Education

Worthwhile distance learning or your money back, says Aurora College

Last modified: June 2, 2020 at 12:37pm


The NWT’s Aurora College will refund any student who begins a distance learning course this fall then decides it isn’t working out.

The college made the guarantee on Tuesday in a bid to demonstrate confidence in its ability to create worthwhile distance learning courses while Covid-19 pandemic restrictions remain.

Last week, education minister RJ Simpson confirmed Aurora College expected to continue distance learning “for the most part” in the new academic year.

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Under the NWT’s pandemic recovery plan, colleges cannot open until phase three – which kicks in once an expected second wave of Covid-19 has passed through southern Canada, forecast to be late this fall at the earliest.

Students “not satisfied with the quality of their experience will have the option to withdraw by October 9 and receive a full tuition refund with no academic penalty,” the college announced in a news release.

Andy Bevan, the college’s new president following the termination of Tom Weegar’s contract in January, said: “Aurora College recognizes that students may have questions about the quality and effectiveness of distance learning.”

He continued: “We want to assure them we are confident of the quality of the programs we are delivering and we are willing to back that up.”

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The college said students who withdraw after October 9 but before November 6 can receive a 50-percent refund with no academic penalty.

The Tuesday announcement represents an extension of normal withdrawal deadlines, the college stated in its news release. In the past, the college has not provided full refunds once classes start.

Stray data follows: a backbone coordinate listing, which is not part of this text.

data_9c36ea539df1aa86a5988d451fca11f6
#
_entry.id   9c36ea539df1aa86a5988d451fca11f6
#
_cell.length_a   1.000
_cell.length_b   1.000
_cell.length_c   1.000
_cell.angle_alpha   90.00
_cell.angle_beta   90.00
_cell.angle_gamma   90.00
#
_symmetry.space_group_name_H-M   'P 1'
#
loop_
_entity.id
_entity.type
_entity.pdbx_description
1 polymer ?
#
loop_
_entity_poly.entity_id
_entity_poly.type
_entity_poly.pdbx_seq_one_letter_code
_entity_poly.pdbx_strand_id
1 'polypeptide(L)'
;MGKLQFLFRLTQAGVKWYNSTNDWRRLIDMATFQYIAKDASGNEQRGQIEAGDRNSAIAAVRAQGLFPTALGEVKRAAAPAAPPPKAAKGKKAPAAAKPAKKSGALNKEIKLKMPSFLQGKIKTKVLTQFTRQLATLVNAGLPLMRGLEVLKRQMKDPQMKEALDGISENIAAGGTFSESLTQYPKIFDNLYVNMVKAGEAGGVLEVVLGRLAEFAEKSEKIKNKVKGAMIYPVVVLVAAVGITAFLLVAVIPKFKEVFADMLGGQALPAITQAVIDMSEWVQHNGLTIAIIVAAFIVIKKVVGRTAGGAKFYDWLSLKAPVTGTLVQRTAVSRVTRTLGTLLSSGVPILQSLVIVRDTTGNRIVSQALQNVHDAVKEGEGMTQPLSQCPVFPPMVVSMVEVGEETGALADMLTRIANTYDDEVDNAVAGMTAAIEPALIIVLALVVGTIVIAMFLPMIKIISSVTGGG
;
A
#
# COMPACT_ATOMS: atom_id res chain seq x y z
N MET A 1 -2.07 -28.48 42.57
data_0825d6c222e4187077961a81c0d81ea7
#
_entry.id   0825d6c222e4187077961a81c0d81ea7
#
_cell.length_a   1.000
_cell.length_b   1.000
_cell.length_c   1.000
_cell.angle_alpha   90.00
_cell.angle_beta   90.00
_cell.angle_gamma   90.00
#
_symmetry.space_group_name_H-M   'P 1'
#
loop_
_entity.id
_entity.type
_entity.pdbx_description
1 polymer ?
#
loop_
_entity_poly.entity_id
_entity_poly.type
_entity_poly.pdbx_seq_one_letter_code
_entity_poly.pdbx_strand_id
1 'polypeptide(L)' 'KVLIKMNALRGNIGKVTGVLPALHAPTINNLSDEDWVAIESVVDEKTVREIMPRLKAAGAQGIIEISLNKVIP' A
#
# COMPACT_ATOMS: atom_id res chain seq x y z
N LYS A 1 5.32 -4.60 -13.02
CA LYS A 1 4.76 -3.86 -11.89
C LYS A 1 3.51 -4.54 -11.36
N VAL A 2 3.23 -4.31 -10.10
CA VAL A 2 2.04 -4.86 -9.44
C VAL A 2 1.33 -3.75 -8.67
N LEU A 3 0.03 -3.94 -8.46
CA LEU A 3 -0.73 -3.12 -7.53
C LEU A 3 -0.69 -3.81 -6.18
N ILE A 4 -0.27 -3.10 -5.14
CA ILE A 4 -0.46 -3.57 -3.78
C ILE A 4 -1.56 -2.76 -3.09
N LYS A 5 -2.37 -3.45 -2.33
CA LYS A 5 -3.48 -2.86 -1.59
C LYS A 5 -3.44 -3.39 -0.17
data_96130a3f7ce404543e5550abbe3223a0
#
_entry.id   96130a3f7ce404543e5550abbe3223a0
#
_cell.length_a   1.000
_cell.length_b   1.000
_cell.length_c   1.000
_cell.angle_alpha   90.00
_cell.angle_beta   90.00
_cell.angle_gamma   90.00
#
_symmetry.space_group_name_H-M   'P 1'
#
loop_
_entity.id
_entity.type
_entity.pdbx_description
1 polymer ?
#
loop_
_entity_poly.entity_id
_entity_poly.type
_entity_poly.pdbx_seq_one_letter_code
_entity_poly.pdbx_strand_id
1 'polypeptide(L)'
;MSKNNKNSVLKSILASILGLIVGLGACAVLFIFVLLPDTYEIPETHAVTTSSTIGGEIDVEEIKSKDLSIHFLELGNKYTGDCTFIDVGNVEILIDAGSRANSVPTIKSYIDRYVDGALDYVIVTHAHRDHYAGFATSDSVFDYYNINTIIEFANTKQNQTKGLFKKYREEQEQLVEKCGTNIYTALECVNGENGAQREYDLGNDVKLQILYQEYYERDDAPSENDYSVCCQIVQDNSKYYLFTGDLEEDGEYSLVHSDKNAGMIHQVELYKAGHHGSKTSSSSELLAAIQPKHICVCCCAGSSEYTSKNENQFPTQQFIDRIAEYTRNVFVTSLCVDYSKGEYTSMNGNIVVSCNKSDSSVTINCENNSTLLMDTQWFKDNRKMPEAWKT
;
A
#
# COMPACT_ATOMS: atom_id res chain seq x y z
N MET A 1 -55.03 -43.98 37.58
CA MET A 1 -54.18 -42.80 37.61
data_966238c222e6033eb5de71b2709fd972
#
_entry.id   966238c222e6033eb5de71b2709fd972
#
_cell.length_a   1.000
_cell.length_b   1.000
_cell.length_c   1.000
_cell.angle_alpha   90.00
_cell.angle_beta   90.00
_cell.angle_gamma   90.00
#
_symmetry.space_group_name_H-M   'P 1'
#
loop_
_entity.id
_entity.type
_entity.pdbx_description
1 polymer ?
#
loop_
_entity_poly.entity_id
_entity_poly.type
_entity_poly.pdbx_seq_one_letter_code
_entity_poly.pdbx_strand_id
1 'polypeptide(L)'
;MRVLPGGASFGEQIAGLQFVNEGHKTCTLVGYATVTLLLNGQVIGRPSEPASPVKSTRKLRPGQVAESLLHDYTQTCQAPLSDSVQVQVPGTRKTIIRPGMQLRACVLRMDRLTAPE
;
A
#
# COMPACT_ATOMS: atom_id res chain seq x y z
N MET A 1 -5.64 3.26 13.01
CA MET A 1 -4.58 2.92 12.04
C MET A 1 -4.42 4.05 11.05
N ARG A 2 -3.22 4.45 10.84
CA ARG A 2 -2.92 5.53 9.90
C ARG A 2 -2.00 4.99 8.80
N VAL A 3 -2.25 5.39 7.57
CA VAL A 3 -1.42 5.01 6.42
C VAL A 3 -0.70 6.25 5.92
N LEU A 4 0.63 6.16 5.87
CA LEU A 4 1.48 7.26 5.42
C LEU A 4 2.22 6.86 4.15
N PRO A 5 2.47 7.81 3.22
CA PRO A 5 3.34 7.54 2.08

Announcements on courses, housing

In the same news release, Aurora College set out which courses will be offered by distance learning and when student housing will be made available.

“While most instruction will be delivered by distance, Aurora College is continuing to plan for a gradual return to face-to-face instruction,” the college stated.

Programs to be delivered by distance learning are:

  • Business Administration
  • Office Administration
  • Early Childhood Development
  • Certificate in Adult Education
  • Personal Support Worker (full-time and part-time pilot)
  • Occupations and College Access
  • University and College Access
  • Adult Literacy and Basic Education
  • Various Literacy and Essential Skills courses

These programs will have “blended delivery” through a mix of distance learning and face-to-face instruction, pending approval from the NWT’s chief public health officer:

  • Environment and Natural Resources Technology
  • Early Learning and Child Care
  • Bachelor of Science in Nursing
  • Apprenticeship Carpentry Levels 1 & 3, Electrical Levels 1 & 2, and Plumber Level 1

Programs not scheduled for delivery this fall while pandemic restrictions remain are:

  • Heavy Equipment Operator
  • Mining programs
  • Non-apprenticeship trades programs
  • Non-academic courses at community learning centres

Community learning centres will offer no face-to-face courses this fall.

“Further discussion will take place with the Office of the Chief Public Health Officer to determine when these programs can safely be offered face-to-face,” the college stated.

Campus student housing will be available in September, the news release announced. All residences will have pandemic-related restrictions in place.

The college is examining ways to enhance students’ access to the internet and help students who have other technological barriers to distance learning, though the precise nature of that support has yet to be confirmed.

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